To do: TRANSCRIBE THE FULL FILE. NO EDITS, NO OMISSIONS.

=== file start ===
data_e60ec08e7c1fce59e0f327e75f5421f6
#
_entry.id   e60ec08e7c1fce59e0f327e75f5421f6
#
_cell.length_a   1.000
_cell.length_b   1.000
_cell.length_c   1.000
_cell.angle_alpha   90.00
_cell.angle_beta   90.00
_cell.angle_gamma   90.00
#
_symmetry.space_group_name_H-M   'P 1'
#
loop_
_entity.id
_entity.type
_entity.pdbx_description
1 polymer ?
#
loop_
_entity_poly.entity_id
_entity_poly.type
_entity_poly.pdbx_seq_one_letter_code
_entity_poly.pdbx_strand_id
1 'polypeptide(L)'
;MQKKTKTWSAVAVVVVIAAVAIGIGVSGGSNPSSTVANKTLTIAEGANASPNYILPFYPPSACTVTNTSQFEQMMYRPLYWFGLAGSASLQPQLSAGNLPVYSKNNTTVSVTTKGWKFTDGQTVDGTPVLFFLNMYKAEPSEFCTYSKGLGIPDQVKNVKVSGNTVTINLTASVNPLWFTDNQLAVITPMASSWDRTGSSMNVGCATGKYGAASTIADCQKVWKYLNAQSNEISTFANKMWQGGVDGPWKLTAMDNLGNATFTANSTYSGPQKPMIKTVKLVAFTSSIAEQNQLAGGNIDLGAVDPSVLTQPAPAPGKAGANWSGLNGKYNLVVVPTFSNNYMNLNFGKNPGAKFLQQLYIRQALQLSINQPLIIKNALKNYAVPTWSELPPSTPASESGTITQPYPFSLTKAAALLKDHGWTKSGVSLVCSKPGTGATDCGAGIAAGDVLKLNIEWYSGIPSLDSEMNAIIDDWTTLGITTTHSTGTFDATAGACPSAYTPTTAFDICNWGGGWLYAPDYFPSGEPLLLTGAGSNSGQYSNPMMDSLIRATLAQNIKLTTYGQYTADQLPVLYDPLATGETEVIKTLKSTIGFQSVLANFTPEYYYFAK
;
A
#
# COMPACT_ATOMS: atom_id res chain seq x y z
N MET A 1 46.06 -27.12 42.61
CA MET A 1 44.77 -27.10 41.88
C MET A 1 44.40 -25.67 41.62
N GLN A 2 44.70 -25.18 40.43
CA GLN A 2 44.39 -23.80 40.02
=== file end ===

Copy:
data_e60ec08e7c1fce59e0f327e75f5421f6
#
_entry.id   e60ec08e7c1fce59e0f327e75f5421f6
#
_cell.length_a   1.000
_cell.length_b   1.000
_cell.length_c   1.000
_cell.angle_alpha   90.00
_cell.angle_beta   90.00
_cell.angle_gamma   90.00
#
_symmetry.space_group_name_H-M   'P 1'
#
loop_
_entity.id
_entity.type
_entity.pdbx_description
1 polymer ?
#
loop_
_entity_poly.entity_id
_entity_poly.type
_entity_poly.pdbx_seq_one_letter_code
_entity_poly.pdbx_strand_id
1 'polypeptide(L)'
;MQKKTKTWSAVAVVVVIAAVAIGIGVSGGSNPSSTVANKTLTIAEGANASPNYILPFYPPSACTVTNTSQFEQMMYRPLYWFGLAGSASLQPQLSAGNLPVYSKNNTTVSVTTKGWKFTDGQTVDGTPVLFFLNMYKAEPSEFCTYSKGLGIPDQVKNVKVSGNTVTINLTASVNPLWFTDNQLAVITPMASSWDRTGSSMNVGCATGKYGAASTIADCQKVWKYLNAQSNEISTFANKMWQGGVDGPWKLTAMDNLGNATFTANSTYSGPQKPMIKTVKLVAFTSSIAEQNQLAGGNIDLGAVDPSVLTQPAPAPGKAGANWSGLNGKYNLVVVPTFSNNYMNLNFGKNPGAKFLQQLYIRQALQLSINQPLIIKNALKNYAVPTWSELPPSTPASESGTITQPYPFSLTKAAALLKDHGWTKSGVSLVCSKPGTGATDCGAGIAAGDVLKLNIEWYSGIPSLDSEMNAIIDDWTTLGITTTHSTGTFDATAGACPSAYTPTTAFDICNWGGGWLYAPDYFPSGEPLLLTGAGSNSGQYSNPMMDSLIRATLAQNIKLTTYGQYTADQLPVLYDPLATGETEVIKTLKSTIGFQSVLANFTPEYYYFAK
;
A
#
# COMPACT_ATOMS: atom_id res chain seq x y z
N MET A 1 46.06 -27.12 42.61
CA MET A 1 44.77 -27.10 41.88
C MET A 1 44.40 -25.67 41.62
N GLN A 2 44.70 -25.18 40.43
CA GLN A 2 44.39 -23.80 40.02